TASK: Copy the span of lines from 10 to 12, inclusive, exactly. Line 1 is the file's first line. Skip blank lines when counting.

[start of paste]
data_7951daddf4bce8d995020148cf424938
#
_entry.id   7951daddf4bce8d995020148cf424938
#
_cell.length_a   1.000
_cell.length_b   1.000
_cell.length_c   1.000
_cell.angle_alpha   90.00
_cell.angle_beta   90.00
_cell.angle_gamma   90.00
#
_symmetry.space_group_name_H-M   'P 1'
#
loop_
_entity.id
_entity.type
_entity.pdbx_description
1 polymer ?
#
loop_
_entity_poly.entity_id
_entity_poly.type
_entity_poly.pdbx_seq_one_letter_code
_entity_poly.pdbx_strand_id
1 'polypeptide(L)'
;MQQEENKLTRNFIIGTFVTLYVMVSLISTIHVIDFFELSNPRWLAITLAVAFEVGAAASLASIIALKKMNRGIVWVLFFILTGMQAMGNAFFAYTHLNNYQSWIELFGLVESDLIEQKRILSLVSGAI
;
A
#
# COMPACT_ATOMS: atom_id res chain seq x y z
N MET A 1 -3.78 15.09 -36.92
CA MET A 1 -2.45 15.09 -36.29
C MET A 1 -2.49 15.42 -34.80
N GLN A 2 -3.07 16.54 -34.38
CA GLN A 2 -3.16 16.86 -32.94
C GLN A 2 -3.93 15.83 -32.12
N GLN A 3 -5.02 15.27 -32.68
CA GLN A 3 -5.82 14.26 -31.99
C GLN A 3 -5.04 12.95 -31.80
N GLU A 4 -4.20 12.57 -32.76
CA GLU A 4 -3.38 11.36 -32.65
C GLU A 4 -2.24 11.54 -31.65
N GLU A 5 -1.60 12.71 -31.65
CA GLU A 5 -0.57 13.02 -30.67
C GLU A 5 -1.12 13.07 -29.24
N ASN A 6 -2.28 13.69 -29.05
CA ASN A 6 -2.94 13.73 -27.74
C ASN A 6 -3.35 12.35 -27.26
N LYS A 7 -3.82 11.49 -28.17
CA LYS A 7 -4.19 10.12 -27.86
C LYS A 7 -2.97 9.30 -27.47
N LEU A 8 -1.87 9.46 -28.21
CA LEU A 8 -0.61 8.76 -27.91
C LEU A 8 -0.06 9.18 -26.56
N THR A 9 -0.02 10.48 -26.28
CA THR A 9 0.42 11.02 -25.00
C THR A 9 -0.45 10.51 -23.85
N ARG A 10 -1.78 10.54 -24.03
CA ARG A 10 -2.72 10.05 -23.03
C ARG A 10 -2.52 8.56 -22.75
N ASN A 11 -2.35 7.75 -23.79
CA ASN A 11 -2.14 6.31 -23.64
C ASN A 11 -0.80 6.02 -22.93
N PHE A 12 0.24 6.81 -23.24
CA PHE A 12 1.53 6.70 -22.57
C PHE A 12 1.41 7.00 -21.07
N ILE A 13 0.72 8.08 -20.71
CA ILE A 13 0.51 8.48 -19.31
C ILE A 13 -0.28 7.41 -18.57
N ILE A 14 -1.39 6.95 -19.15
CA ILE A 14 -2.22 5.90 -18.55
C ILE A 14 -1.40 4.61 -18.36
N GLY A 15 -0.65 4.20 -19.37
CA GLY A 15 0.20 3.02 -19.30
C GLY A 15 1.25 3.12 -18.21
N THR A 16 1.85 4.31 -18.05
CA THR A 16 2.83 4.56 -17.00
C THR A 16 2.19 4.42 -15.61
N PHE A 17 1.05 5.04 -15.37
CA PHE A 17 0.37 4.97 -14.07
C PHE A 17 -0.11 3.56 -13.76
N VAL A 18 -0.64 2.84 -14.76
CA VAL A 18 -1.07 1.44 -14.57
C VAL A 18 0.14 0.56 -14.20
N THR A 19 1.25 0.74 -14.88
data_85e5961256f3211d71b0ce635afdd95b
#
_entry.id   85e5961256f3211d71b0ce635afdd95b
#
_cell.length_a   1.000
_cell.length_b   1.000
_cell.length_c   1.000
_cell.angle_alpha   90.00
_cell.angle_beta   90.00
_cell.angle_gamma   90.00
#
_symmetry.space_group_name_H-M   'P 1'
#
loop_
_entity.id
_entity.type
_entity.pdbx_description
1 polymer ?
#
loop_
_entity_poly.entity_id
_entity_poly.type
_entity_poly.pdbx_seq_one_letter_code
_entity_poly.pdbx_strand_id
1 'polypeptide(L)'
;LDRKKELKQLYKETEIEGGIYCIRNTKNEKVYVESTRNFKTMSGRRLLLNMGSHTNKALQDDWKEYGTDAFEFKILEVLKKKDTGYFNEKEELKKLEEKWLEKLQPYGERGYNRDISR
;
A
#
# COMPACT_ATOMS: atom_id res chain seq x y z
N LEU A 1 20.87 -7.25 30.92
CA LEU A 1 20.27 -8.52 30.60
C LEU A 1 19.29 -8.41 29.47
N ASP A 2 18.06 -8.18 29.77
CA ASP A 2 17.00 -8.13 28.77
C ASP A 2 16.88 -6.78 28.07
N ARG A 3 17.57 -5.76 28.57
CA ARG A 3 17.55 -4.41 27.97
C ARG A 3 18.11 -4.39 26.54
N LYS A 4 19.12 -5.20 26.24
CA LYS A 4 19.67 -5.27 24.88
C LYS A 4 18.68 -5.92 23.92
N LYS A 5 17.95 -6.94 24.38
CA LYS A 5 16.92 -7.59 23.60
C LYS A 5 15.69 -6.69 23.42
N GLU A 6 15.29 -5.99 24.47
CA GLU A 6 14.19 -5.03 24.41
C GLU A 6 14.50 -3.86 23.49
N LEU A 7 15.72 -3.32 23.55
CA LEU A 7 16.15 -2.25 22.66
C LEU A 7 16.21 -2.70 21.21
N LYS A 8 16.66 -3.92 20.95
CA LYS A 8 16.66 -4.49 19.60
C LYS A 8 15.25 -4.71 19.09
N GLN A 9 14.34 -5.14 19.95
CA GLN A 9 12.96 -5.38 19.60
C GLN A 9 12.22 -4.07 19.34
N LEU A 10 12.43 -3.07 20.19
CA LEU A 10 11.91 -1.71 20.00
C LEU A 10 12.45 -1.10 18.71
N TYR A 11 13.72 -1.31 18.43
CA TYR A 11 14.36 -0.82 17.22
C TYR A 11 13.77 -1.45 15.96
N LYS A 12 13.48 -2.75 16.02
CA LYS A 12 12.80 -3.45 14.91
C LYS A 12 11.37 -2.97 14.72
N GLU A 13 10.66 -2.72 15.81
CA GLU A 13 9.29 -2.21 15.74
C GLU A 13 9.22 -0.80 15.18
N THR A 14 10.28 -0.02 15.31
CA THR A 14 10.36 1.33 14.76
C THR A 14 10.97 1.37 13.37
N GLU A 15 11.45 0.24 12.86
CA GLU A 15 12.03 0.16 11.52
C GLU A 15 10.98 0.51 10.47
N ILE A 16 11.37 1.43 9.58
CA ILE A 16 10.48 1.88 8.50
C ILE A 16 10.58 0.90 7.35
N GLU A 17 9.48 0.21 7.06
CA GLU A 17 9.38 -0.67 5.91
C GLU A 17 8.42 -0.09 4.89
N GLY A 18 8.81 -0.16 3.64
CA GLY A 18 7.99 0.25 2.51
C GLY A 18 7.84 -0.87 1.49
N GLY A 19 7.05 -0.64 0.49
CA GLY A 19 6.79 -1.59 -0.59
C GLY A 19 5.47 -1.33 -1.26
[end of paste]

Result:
_cell.angle_gamma   90.00
#
_symmetry.space_group_name_H-M   'P 1'